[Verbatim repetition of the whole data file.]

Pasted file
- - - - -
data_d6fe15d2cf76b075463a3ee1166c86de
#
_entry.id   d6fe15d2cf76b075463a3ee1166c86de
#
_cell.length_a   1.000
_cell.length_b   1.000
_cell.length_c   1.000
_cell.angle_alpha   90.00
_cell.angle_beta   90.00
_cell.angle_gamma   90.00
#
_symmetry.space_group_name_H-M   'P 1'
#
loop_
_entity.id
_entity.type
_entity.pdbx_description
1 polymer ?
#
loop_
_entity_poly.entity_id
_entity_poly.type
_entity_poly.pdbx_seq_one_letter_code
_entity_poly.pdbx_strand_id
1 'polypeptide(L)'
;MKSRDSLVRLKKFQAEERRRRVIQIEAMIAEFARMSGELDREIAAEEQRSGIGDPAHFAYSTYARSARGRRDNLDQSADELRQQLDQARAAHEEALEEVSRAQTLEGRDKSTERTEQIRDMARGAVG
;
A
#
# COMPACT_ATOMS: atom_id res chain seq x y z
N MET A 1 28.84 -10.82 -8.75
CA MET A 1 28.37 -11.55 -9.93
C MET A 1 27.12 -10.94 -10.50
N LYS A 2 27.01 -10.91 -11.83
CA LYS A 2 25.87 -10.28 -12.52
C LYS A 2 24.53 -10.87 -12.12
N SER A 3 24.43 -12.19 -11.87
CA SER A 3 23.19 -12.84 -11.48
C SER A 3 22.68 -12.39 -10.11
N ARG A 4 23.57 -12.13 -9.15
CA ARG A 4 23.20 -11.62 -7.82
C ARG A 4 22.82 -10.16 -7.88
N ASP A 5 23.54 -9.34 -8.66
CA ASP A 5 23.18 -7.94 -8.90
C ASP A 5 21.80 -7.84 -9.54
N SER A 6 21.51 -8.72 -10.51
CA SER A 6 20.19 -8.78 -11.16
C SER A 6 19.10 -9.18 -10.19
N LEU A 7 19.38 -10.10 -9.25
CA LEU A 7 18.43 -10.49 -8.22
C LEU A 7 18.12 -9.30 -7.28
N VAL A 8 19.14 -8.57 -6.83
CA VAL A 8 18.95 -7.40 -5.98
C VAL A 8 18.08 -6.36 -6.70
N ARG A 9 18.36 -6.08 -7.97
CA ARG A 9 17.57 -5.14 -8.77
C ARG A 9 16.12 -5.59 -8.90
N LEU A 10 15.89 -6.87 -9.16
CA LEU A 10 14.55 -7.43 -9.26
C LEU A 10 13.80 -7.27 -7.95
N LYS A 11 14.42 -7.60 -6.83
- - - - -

data_d6fe15d2cf76b075463a3ee1166c86de
#
_entry.id   d6fe15d2cf76b075463a3ee1166c86de
#
_cell.length_a   1.000
_cell.length_b   1.000
_cell.length_c   1.000
_cell.angle_alpha   90.00
_cell.angle_beta   90.00
_cell.angle_gamma   90.00
#
_symmetry.space_group_name_H-M   'P 1'
#
loop_
_entity.id
_entity.type
_entity.pdbx_description
1 polymer ?
#
loop_
_entity_poly.entity_id
_entity_poly.type
_entity_poly.pdbx_seq_one_letter_code
_entity_poly.pdbx_strand_id
1 'polypeptide(L)'
;MKSRDSLVRLKKFQAEERRRRVIQIEAMIAEFARMSGELDREIAAEEQRSGIGDPAHFAYSTYARSARGRRDNLDQSADELRQQLDQARAAHEEALEEVSRAQTLEGRDKSTERTEQIRDMARGAVG
;
A
#
# COMPACT_ATOMS: atom_id res chain seq x y z
N MET A 1 28.84 -10.82 -8.75
CA MET A 1 28.37 -11.55 -9.93
C MET A 1 27.12 -10.94 -10.50
N LYS A 2 27.01 -10.91 -11.83
CA LYS A 2 25.87 -10.28 -12.52
C LYS A 2 24.53 -10.87 -12.12
N SER A 3 24.43 -12.19 -11.87
CA SER A 3 23.19 -12.84 -11.48
C SER A 3 22.68 -12.39 -10.11
N ARG A 4 23.57 -12.13 -9.15
CA ARG A 4 23.20 -11.62 -7.82
C ARG A 4 22.82 -10.16 -7.88
N ASP A 5 23.54 -9.34 -8.66
CA ASP A 5 23.18 -7.94 -8.90
C ASP A 5 21.80 -7.84 -9.54
N SER A 6 21.51 -8.72 -10.51
CA SER A 6 20.19 -8.78 -11.16
C SER A 6 19.10 -9.18 -10.19
N LEU A 7 19.38 -10.10 -9.25
CA LEU A 7 18.43 -10.49 -8.22
C LEU A 7 18.12 -9.30 -7.28
N VAL A 8 19.14 -8.57 -6.83
CA VAL A 8 18.95 -7.40 -5.98
C VAL A 8 18.08 -6.36 -6.70
N ARG A 9 18.36 -6.08 -7.97
CA ARG A 9 17.57 -5.14 -8.77
C ARG A 9 16.12 -5.59 -8.90
N LEU A 10 15.89 -6.87 -9.16
CA LEU A 10 14.55 -7.43 -9.26
C LEU A 10 13.80 -7.27 -7.95
N LYS A 11 14.42 -7.60 -6.83